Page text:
Fusing the old west and sci-fi is not exactly a brand new concept. At least not

for the small screen. Rod Serling’s The Twilight Zone dedicated a number of episodes to

this seemingly odd combo, and so did the new Outer Limits series with their episode,

“Heart’s Desire.”  No one had ever thought about a melding together on the big


Which is why Cowboys and Aliens is impressively unique despite it’s obvi-

ously amusing title that reaped all types of laughter and sarcasm when the trailer was

first shown in theaters( it gradually settled down to nothing later). Notwithstanding, leave

it to iconic producer/director Steven Spielberg to take a chance on adapting an obscure

2006 comic that I or anyone else had ever heard of. It’s one of the best popcorn flicks

you’ll ever see- and quite fun to watch too.

Proving his versatility as an actor and his ability to portray other men besides

James Bond, Daniel Craig awakens abruptly in the middle of a dessert clearing with no

idea of who he is, where he’s from or where he’s been. And the strange metal  bracelet

slapped to his wrist offers no insight. He is essentially a man without a- well without any-


It just gets worse when a small group of men discover him and , at gunpoint, try

to force him back to town. Employing some “007” moves, he quickly dispatches them,

borrows some of their clothing and heads to that small town called Absolution. No sub-

siding of  misfortune here as Craig encounters young whippersnapper Percy Dolarhyde

(an engaging Paul Dano), some determined lawmen who finally identify him as Jake

Lonergan and Percy’s father, Colonel Woodrow played with mean spirited unlikability

by Harrison Ford. The only silver lining is Olivia Wilde’s Ella Swenson who’s as enig-

matic as she is beautiful.

Seems Lonergan is a wanted man. While being prepared for transport to the po-

key, the bracelet on his left wrist flashes to life, and the next thing these townspeople see

are strange looking spacecraft ripping through the streets with some type of high energy

blasters and snatching them up at random. When one of these stray blasts hits Lonergan’s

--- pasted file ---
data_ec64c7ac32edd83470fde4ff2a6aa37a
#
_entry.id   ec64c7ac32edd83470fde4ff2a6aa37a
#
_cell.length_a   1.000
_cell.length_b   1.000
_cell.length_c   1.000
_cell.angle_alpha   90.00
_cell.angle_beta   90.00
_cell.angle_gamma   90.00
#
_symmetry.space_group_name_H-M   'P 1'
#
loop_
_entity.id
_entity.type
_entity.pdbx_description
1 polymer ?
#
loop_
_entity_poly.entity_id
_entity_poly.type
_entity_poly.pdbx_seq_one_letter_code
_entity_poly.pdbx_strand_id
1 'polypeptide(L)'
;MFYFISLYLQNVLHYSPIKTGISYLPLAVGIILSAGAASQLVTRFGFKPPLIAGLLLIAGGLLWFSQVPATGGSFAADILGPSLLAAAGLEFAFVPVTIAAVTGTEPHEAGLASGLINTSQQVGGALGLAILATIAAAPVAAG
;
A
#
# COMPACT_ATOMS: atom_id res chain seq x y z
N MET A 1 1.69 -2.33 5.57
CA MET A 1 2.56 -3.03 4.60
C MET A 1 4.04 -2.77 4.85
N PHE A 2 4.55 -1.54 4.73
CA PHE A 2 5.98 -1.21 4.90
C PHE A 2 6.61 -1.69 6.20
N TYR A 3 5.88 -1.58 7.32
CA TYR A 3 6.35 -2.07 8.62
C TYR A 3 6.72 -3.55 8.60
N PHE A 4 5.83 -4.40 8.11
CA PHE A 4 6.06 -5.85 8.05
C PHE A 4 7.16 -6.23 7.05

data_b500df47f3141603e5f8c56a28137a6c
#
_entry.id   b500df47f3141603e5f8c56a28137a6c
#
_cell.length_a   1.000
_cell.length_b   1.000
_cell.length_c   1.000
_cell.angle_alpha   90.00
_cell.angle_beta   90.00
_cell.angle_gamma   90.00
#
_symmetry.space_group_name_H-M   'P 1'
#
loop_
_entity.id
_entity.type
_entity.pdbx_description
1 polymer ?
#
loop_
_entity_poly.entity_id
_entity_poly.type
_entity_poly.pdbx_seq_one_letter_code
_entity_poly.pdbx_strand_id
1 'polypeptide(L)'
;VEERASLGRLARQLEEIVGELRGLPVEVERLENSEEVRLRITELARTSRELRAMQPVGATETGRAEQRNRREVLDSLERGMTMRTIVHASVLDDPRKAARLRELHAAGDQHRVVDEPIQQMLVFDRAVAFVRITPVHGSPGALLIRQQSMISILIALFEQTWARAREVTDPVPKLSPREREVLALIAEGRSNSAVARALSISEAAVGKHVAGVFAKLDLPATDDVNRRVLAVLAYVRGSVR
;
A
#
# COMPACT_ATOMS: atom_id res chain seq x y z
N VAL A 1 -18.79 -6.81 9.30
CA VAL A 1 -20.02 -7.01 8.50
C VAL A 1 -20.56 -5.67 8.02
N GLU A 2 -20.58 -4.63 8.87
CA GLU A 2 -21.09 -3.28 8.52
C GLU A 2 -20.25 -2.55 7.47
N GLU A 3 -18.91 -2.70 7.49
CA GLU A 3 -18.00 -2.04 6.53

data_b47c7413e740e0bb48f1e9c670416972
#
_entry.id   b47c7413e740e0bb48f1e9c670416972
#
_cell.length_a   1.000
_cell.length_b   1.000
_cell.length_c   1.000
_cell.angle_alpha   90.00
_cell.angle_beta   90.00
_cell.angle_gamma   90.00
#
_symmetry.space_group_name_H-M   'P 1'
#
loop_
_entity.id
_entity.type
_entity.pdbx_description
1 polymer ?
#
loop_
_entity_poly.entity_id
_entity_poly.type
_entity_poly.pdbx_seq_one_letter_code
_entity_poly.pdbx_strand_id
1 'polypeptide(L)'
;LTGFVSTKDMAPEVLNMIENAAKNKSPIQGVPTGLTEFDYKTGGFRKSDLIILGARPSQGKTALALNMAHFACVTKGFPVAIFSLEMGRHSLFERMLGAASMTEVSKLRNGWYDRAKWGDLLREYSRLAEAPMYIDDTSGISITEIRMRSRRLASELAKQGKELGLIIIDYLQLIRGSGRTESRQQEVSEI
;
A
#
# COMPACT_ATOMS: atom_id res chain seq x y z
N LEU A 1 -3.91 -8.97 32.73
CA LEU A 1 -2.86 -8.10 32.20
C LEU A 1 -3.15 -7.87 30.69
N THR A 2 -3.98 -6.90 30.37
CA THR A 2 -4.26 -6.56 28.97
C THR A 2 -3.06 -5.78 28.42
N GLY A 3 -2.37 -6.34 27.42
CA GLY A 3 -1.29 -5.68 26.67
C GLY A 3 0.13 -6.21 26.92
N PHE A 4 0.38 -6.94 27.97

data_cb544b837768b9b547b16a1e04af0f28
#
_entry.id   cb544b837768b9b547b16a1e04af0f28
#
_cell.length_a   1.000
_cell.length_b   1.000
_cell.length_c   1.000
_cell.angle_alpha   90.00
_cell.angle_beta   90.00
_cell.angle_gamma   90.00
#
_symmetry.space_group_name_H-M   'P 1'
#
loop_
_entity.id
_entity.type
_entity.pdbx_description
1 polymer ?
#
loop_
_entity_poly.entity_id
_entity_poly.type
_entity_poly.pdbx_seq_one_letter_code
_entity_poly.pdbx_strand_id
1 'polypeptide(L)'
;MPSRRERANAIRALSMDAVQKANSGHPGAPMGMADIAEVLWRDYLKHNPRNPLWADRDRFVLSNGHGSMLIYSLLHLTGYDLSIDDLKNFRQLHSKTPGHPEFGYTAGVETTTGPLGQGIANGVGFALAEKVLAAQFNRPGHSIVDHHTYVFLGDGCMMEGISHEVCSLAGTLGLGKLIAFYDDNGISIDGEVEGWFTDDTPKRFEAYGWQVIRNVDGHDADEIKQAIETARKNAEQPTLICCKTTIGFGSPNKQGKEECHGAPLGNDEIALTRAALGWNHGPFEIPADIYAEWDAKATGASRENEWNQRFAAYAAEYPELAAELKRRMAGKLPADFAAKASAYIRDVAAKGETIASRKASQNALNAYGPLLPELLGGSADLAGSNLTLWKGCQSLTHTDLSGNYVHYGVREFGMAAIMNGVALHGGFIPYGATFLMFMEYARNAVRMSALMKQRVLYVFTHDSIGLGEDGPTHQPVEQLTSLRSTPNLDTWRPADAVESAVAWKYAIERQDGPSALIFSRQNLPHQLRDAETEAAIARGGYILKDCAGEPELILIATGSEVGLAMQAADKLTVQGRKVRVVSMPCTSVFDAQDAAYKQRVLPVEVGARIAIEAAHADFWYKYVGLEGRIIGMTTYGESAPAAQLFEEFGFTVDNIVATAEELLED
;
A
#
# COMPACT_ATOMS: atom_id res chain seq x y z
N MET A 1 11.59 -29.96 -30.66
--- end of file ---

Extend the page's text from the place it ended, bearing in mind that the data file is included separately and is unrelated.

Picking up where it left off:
prison wagon, he almost immediately uses the “bracelet’ to shoot an equally powerful

blast at an oncoming alien ship, bringing it crashing to the ground.

Silence grips the residents for a few moments as they try to assess what just hap-

pened. It’s not surprising that one of the kids refers to these things as demons. After all,

this is 1873. It’s not long before they all realize that all must work together to combat

this threat to their land, including the good, the bad and the Native American.

Having to endure the ever increasing love Hollywood has for remakes, it’s com-

fortably refreshing to see a movie that is at least somewhat original. Spielberg expressed

his wonderment at Cowboys and Aliens long delay in a featurette. Something like this

may have been too original for the 20th century. The mixture of brands alone makes one

curious about how this is going to work.

The aliens themselves are apparently not that advanced, giving our heroes some

type of advantage. Guess they haven’t gotten to the Star Trek age of transporter units.

Instead, they catch their victims with metal wires shot from their aircraft. Their ships

have no warp drive, so while chasing them on horseback may be a chore, it’s still possible

to catch up with them.

Director Jon Favreau (Ironman) knew he could not have made any buzz for this

movie stick without a great cast. Headlining Indy Jones’ Harrison Ford and James Bond’s

Daniel Craig were much more preferable than total unknowns. Especially for an unknown

comic. Cowboys and Aliens rests on their shoulders as they try to bring back the good ol’

days of yesteryear. Justified’s Walton Goggins turns a good performance as one of Lon-

Ergan’s gang and Ironman 2’s Sam Rockwell just wants to live peaceably as the Doc.

It’s so refreshing to see some novelty from the Hollywood mainstream, and

not just from indie pictures. If Steven Spielberg, Jon Favreau or other directors can find

more of these “obscure” comics, we might see a brand new era in film making from the

world’s leading celluloid factory.